10/11/2005

Tonality

Ernesto noted in his blog

'No one,' Pascal once said, 'dies so poor that he does not leave something behind.' Surely it is the same with memories too - although these do not always find an heir. The novelist takes charge of this bequest, and seldom without profound melancholy.

-Walter Benjamin, The Storyteller

*****

It's been difficult of late to put into words the changes that have happened. Good changes, I'm fairly certain, but like many changes, ones that bear contemplation, which, despite what we are often lead to believe, actually takes quite a lot of energy.

But what Pascal says very much touches on the beginnings of my...motivation? Is that the word I'm looking for? The drive to write, to say something with words. An internal drive, an obsession. But an obsession without words themselves, only the compulsion to find and sew words together. I think perhaps, then, I want to create my legacy (oooo...what a big, important, ego word!), but something to be remembered by. Perhaps, then it is from being afraid to die unnoticed?

Anyway, to changes...connected with ODLP last week in classic style - classic for me, since I have this tendency to arrive places unannounced then demand/request notice. It's because I tend to seize opportunities when they present themselves, then bumble along, relying on the kindness of others. OLDP was terrifically kind with the sudden arrival of this woman he only briefly met five years ago, giving her a hug!

(Backstory - I had an afternoon appointment cancelled last minute, and rather than stay at work, I took myself to campus, drove around to find parking, parked at a meter with only 10 minutes left, walked around campus for 20 minutes trying to get change for the meter, realized ODLP's class was ending soon and didn't care about getting a ticket. And voila'!)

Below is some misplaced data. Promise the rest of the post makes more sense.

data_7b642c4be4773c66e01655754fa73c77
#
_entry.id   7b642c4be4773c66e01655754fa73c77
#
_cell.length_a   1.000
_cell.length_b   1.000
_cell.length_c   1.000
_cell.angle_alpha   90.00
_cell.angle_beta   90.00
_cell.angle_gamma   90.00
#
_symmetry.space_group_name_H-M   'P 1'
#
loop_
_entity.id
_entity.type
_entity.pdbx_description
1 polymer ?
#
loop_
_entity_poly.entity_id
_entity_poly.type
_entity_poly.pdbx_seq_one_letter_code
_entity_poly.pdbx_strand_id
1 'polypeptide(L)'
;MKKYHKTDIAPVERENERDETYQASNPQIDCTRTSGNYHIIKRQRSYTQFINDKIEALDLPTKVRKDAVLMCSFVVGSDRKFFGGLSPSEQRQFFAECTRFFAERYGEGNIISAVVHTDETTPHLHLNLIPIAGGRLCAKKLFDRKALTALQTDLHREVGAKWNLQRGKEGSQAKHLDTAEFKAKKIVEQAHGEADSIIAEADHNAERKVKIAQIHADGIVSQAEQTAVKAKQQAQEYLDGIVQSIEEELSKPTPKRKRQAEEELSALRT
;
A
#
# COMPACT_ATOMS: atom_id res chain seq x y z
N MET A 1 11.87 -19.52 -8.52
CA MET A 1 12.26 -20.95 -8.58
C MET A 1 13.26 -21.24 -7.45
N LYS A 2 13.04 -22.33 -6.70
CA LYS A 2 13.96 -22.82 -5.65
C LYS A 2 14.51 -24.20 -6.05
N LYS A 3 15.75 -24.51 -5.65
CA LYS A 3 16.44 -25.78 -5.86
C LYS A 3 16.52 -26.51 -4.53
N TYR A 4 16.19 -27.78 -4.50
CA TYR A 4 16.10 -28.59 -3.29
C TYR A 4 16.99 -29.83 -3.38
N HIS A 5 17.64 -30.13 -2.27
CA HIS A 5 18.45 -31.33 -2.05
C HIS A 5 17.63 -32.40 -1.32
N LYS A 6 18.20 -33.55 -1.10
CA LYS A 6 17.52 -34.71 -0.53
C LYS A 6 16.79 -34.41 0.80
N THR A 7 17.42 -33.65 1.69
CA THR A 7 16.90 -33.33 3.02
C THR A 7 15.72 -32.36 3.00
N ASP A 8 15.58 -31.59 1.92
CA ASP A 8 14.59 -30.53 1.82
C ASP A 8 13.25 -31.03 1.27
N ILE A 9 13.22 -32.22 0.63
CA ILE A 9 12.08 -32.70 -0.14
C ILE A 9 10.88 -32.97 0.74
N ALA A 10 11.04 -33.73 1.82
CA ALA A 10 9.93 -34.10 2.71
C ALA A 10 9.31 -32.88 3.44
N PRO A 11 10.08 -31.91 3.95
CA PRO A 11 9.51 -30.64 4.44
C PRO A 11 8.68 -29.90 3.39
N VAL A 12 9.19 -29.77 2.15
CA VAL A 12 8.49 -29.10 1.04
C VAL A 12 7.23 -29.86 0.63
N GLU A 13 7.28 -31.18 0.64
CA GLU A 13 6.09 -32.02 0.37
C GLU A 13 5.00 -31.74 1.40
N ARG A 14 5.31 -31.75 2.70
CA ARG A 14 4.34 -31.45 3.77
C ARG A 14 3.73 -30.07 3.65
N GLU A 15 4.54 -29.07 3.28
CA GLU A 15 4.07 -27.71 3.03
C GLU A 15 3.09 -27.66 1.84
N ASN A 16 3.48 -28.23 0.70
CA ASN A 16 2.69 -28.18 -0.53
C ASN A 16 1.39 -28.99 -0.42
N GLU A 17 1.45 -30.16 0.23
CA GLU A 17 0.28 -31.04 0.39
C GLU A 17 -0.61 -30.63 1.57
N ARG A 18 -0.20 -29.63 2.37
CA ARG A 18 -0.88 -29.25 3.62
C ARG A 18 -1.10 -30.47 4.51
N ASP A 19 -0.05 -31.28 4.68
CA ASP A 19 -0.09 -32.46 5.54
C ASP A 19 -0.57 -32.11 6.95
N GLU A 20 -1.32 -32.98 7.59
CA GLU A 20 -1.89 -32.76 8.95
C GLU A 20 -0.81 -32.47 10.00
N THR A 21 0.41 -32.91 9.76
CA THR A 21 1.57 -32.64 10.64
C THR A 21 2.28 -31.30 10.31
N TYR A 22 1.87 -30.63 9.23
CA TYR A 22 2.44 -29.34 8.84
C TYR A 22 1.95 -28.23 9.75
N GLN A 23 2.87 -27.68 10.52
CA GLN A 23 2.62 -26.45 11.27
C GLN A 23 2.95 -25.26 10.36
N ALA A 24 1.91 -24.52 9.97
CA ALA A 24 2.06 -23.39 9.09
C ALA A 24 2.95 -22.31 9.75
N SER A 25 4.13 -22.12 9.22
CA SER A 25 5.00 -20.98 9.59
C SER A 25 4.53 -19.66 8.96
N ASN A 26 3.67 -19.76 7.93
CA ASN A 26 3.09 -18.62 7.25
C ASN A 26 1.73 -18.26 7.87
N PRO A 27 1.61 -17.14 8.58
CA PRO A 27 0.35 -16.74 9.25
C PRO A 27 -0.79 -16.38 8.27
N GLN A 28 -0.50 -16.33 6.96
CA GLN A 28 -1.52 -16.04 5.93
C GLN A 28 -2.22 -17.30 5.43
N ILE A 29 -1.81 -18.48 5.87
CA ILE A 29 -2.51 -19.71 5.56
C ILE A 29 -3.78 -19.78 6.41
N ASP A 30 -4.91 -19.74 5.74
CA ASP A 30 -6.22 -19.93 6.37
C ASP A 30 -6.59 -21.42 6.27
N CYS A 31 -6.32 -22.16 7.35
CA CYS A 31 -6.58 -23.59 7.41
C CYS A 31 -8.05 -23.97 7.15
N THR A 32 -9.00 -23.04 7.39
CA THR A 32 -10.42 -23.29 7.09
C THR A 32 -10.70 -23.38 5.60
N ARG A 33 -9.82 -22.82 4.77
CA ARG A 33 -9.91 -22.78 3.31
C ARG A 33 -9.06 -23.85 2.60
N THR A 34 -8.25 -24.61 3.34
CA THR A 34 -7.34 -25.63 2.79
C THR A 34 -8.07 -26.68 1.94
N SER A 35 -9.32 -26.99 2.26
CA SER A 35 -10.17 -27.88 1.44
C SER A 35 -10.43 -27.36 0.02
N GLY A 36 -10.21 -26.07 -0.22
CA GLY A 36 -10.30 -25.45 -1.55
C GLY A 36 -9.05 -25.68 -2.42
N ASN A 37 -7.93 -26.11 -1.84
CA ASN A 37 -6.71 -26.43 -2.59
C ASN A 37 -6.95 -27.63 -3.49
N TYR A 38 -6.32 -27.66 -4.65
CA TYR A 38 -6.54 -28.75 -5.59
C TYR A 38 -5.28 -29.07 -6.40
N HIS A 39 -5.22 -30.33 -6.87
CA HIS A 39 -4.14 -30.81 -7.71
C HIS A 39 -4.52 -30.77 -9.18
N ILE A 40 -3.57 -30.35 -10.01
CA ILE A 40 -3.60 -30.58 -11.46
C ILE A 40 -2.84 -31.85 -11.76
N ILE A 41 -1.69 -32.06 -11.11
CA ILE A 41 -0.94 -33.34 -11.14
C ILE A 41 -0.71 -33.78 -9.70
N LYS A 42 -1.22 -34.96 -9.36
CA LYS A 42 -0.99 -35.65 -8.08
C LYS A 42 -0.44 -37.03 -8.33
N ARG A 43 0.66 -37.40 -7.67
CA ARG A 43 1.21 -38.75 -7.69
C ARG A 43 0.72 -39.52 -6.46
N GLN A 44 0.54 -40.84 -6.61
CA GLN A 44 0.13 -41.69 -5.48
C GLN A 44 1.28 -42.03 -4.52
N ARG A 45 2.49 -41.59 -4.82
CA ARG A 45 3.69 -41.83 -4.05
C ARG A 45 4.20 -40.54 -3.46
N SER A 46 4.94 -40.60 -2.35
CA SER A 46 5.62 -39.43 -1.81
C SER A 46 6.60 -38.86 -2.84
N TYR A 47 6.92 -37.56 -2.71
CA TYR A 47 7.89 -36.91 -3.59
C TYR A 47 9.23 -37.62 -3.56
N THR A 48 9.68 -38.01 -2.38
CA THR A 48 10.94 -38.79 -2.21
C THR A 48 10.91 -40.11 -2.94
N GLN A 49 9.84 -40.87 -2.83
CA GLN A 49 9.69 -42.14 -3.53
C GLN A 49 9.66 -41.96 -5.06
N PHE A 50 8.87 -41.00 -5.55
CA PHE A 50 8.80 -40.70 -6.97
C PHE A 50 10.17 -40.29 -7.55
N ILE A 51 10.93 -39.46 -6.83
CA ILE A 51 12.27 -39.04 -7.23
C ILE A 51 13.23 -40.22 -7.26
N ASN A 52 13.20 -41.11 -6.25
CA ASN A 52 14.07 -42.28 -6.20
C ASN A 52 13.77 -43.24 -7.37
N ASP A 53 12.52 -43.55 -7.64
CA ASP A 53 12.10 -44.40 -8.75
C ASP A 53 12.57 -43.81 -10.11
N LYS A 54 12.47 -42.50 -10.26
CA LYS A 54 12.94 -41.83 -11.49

It was an incredibly insightful, encouraging meeting where OLDP gently pointed out that I may be an editor at a scientific non-profit, but that I wasn't really making a living; that my lament of finding very few FilAm memorists was my own call to write; that writing in fragments was the place to start writing - case in point The Book of Embraces by Eduardo Galeano (which I ordered and am now devouring, slowly, but earnestly, for it is like rich, dark chocolate - addictive but only edible in small bites). At the end of our conversation I blurted out something about needing community and a swift kick in the pants to keep writing, and he said he would be willing to give me assignments.

(It was in all a good meeting and when I returned to my car, there was no ticket, even though I was over an hour overdue. I took it as a good sign that I was where I needed to be.)

Then on Saturday I started a spiritual autobiography class with Philip Damon, a retired UH creative writing prof. I had heard about the class last Spring and was drawn to it, mostly because the notice of the class was given to me and because of Damon's ties to Hawaii. When I went to the class, though, I was blown away. On a sheet of paper at the front of the class was a grid which made parallels between the chakra system and the elements of narrative. I had never seen anything like it! Damon then went on to lecture about 2 hours on the ties between our spiritual journey and the narrative form. He tied so many loose ends for me, things I thought were disparate in my thinking/approach to spirituality and writing.

This week we work on description, and I find myself going back 9 years to that Fall when we entertained the idea of moving to Hawaii, of having our first child, of me being a full time writer. I want to write about my love of the Palouse and contrast it to how harsh I found Hawaii. How dreams somes work out well but not without great cost.

*shakes head* Tonality is that ability to hear one note and follow that note through the convolutions of a musical piece. I'm having trouble finding that one note within me today.

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